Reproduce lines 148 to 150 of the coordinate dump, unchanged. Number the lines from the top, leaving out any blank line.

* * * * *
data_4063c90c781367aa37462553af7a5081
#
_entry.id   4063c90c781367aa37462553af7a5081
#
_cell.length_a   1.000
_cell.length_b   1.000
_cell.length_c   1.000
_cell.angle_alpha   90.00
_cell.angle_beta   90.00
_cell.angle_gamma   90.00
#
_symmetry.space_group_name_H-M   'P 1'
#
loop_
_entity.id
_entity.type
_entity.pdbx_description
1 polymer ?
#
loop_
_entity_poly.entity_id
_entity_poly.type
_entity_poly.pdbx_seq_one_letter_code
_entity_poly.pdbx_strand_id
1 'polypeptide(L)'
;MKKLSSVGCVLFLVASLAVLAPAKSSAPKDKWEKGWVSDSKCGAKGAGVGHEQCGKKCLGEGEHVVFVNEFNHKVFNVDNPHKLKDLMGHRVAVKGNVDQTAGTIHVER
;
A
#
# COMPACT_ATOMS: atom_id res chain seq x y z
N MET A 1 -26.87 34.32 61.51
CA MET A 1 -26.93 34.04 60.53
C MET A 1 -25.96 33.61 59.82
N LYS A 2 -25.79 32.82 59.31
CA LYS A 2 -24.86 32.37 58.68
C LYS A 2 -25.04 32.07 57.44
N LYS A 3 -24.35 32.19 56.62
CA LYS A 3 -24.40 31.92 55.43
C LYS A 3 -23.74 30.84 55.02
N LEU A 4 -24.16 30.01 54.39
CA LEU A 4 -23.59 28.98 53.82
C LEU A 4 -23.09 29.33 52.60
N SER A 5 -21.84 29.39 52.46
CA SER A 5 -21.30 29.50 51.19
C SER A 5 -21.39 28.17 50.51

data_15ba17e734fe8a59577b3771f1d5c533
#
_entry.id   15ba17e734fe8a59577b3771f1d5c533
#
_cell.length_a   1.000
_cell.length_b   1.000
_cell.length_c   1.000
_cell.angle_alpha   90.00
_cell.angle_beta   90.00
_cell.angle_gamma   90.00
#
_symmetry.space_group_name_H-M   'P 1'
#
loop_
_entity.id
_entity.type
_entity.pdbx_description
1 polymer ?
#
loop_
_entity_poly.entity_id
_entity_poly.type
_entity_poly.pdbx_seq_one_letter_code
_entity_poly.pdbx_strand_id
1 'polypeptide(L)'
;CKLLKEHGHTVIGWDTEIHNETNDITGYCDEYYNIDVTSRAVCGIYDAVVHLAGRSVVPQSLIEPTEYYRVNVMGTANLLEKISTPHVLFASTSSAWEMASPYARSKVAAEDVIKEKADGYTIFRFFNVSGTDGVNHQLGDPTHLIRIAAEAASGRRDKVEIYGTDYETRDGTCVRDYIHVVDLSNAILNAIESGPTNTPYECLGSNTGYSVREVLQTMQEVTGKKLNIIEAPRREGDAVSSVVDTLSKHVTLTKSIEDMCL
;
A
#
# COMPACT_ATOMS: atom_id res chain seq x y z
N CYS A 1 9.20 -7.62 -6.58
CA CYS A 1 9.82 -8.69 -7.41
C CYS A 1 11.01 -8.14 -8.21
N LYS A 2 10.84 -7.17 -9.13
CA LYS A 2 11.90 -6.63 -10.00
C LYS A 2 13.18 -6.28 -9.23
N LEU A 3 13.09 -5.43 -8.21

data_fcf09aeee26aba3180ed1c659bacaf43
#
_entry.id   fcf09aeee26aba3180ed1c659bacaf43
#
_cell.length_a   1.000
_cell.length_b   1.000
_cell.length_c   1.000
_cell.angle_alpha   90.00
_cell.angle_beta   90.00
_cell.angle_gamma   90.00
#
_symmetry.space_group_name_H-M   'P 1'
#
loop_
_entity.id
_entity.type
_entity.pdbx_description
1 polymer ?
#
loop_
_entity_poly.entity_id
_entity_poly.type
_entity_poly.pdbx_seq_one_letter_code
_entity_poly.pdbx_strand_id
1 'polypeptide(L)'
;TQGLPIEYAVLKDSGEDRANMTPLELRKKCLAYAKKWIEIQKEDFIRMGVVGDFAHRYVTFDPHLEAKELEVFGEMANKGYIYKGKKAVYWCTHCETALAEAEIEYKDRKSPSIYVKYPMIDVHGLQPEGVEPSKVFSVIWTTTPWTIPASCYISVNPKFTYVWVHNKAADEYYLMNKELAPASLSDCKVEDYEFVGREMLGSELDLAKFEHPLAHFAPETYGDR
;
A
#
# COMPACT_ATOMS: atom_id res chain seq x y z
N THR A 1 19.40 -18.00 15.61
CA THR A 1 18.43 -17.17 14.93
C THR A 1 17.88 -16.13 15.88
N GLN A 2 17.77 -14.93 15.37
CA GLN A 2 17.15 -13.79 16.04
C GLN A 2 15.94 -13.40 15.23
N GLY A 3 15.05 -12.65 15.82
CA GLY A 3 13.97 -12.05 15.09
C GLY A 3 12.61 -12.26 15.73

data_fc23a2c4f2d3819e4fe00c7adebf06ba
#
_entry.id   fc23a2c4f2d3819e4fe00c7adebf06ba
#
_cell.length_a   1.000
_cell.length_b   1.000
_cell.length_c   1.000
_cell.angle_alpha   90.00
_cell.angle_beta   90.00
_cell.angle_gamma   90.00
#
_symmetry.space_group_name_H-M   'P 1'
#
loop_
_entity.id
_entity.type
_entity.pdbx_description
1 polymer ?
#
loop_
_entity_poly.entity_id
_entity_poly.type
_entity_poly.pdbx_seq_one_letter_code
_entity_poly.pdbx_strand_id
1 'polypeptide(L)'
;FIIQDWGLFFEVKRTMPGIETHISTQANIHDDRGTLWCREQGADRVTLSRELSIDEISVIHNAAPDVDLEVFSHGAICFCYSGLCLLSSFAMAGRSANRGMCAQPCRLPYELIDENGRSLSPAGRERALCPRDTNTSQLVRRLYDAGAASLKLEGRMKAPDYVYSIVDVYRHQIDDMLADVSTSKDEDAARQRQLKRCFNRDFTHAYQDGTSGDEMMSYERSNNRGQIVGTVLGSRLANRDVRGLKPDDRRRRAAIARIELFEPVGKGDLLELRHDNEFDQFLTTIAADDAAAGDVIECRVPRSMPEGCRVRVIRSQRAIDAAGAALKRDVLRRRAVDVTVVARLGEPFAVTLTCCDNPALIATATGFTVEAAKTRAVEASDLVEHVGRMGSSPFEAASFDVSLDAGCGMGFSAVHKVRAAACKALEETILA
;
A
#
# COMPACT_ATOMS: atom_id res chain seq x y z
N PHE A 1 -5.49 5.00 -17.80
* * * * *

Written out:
;
A
#